Thursday, October 15, 2015


Nearly 5 years ago, we sat together in a small clinic room with a doctor and nurse practitioner.  We had left Scarlett, just a few days out of surgery, in the hospital with my sister nervously watching her while we traveled down the Bay to see the doctors at a separate hospital.  We joked that it was the closest to a “date” we had had together since she was born 3 months earlier.

We were there to learn about the chemotherapy regimen we would be embarking on with Scarlett.  The first hurdle – removing the massive, deadly tumor from her brain in two 12-hour surgeries – had been jumped.  The next stage was much longer, and much more mysterious to us.

We listened carefully as the year-long process of killing our baby’s cancer cells was explained to us.  She would need to be in the hospital for days, maybe weeks, at a time.  She would need an implanted port catheter to allow chemo to be pumped into her body, as well as blood when she needed it.  She would need additional medications to help protect her other organs from the poison.  She was going to be very, very sick.

We were obviously distressed.  A box of tissues seemed to magically appear in every one of these tiny rooms we had visited over the last few weeks, and I put them to good use.  We had planned the start date, with another minor surgery, as soon as she was expected to be released from the surgeon’s care at the other hospital; there was no time to wait, process or deliberate.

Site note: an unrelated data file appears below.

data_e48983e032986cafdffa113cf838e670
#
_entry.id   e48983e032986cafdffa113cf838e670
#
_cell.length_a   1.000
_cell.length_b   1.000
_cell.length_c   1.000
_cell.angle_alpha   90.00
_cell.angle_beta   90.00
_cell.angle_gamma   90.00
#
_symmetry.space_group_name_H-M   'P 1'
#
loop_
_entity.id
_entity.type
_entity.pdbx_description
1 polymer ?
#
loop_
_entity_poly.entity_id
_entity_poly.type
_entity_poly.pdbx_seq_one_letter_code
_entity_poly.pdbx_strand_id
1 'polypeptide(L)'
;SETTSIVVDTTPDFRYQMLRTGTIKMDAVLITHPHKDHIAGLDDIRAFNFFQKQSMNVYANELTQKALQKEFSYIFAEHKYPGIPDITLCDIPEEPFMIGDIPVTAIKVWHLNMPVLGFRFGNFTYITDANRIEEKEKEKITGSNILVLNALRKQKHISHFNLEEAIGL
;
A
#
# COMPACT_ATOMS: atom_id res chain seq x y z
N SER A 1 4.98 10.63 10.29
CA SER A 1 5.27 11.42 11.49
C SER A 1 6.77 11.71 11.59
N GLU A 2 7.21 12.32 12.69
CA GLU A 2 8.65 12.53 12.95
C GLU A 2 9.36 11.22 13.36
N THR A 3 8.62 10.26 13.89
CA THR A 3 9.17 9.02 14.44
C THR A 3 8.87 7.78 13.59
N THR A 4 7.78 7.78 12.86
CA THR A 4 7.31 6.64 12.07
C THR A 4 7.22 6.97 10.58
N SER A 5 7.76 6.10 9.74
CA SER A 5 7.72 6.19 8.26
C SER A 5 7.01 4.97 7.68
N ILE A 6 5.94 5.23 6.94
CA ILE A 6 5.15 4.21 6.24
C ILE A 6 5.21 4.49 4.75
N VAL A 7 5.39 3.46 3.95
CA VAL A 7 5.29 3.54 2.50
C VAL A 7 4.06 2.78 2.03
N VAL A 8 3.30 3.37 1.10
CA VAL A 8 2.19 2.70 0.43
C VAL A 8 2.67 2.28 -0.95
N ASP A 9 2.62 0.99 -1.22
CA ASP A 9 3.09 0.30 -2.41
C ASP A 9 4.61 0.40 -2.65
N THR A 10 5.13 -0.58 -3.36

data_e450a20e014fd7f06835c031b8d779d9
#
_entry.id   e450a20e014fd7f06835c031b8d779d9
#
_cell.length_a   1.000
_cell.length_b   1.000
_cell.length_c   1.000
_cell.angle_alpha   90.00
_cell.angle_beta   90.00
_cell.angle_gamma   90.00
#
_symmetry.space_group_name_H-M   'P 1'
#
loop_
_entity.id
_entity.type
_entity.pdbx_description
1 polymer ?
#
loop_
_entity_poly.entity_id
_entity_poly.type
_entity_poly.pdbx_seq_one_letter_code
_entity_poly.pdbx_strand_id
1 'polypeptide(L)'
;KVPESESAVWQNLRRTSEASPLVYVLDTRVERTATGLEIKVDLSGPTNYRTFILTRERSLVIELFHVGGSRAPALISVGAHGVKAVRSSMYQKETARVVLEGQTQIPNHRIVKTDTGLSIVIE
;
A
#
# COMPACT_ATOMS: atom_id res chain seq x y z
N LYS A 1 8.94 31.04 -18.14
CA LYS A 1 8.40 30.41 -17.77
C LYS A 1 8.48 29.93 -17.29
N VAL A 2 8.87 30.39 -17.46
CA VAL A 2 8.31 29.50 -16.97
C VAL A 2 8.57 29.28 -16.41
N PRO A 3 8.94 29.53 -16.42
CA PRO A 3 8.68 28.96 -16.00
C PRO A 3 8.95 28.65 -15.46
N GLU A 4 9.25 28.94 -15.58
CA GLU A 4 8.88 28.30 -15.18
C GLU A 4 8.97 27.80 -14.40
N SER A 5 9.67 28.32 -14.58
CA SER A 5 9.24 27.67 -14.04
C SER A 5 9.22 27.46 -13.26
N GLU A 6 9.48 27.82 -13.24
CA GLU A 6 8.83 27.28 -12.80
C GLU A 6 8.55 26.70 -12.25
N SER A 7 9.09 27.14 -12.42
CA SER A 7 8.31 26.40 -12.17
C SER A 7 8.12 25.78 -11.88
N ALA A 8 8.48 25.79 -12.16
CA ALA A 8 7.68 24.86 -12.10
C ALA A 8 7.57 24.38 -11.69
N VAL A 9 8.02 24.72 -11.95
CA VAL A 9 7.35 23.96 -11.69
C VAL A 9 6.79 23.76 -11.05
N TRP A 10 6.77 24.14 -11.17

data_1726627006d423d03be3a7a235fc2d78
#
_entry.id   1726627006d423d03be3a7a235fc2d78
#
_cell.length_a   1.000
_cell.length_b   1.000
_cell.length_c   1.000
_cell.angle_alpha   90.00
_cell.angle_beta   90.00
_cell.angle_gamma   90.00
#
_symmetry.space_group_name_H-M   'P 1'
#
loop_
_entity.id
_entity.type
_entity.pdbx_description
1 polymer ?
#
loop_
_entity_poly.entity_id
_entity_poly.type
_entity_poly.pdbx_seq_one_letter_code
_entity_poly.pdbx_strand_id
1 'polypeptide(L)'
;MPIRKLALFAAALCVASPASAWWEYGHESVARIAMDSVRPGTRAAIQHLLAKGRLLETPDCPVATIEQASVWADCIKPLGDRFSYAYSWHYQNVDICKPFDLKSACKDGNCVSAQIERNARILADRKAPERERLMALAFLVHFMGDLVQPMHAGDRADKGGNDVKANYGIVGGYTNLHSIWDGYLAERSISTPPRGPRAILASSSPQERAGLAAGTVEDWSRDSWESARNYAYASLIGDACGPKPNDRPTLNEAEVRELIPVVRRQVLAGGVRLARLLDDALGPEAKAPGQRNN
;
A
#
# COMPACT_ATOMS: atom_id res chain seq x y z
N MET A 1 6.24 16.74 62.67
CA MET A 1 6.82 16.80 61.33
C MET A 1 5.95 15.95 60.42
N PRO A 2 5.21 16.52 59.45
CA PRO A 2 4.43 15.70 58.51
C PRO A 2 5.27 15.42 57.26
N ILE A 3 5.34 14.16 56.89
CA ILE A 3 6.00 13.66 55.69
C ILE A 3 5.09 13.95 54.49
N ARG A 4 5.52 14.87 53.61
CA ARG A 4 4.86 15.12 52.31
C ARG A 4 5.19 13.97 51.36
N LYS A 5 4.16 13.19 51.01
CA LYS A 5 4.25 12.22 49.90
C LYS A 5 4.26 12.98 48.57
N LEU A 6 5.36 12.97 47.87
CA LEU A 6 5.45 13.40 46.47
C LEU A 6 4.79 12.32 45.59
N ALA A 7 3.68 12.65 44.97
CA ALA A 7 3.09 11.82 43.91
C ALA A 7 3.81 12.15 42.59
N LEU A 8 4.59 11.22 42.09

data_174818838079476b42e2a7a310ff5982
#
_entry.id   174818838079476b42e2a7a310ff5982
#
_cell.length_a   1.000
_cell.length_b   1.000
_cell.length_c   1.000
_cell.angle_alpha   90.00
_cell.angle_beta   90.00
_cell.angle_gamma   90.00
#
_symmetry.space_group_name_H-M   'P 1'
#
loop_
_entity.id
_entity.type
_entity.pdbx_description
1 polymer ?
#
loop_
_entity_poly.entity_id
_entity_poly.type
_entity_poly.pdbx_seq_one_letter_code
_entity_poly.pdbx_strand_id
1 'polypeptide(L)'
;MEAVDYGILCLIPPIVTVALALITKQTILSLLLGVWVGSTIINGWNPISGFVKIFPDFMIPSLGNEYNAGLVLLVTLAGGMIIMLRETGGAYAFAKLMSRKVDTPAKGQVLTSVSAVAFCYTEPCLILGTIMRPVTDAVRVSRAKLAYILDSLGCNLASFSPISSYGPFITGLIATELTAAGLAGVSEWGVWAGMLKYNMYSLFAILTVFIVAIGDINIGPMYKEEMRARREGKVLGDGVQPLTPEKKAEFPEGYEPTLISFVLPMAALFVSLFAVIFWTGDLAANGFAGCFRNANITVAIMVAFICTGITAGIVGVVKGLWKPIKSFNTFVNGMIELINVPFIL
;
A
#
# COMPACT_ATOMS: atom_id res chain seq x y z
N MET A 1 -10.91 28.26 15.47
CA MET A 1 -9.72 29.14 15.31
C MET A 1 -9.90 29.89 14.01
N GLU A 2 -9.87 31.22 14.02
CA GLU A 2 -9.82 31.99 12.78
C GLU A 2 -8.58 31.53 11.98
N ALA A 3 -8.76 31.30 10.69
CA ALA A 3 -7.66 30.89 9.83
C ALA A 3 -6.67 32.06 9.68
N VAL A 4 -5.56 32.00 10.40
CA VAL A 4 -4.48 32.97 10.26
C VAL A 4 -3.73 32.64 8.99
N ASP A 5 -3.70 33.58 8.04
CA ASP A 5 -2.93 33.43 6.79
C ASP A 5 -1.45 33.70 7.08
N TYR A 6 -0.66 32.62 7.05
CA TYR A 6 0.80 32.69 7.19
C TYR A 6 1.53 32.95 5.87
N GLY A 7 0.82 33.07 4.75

We needed to know – is this going to work?  Are we going to put her through this torture for no reason?  If she is going to die anyway, shouldn’t we just let her die peacefully?  The doctor told us: Let’s look ahead to why we are doing this.  Let’s think about what we might see when she is 5.  She might have some issues with her hearing, maybe her vision.  She might struggle with balance.  Math might be harder for her than other kids.  She will walk into kindergarten.  She will go to school with other kids, and she can be happy and learn.

We hung on to that.  We have fought every single day for 5 years for that image.  We have believed in her when no one was sure.  We have agreed to medicines, surgeries, procedures, therapies and trials, all with the belief that if we kept pushing, she could do exactly as he said so long ago.

And today, she turns 5 years old. FIVE!  And she has plenty to show them.

She is not a baby anymore.  She is almost 40 pounds! She walks, or runs, everywhere, unless she doesn’t feel like it (“HUG!” she demands.) She sings constantly (while I type this, her song of choice is “Row, Row, Row Your Boat.”  Other hits include “Twinkle, Twinkle Little Star” and “Jingle Bells.” Every song ends with “Yea!!” and clapping.)  She signs and says "I love you" all day long.  She loves mermaids, graham crackers, baby dolls, toy cars and the color purple.  She asks for foods she wants – yogurt (with a “spoon!”), grapes, apples, bananas, watermelon and peas rate highly.  Everyone is her friend, and gets a hug, high 5 and fist bump, but no one outranks her cousin Caleb…though she is fond of kissing her baby cousins, too!
Scarlett, Andrew, Olivia and Caleb

She speaks in single words most of the time, but with the prompt of a sentence, she tells us “I.want.a.cracker.” She has mastered “NOPE,” and it is usually her first response; however, if she’s excited, she says “OOH!” and claps her hands over her head.  

First day of school 2015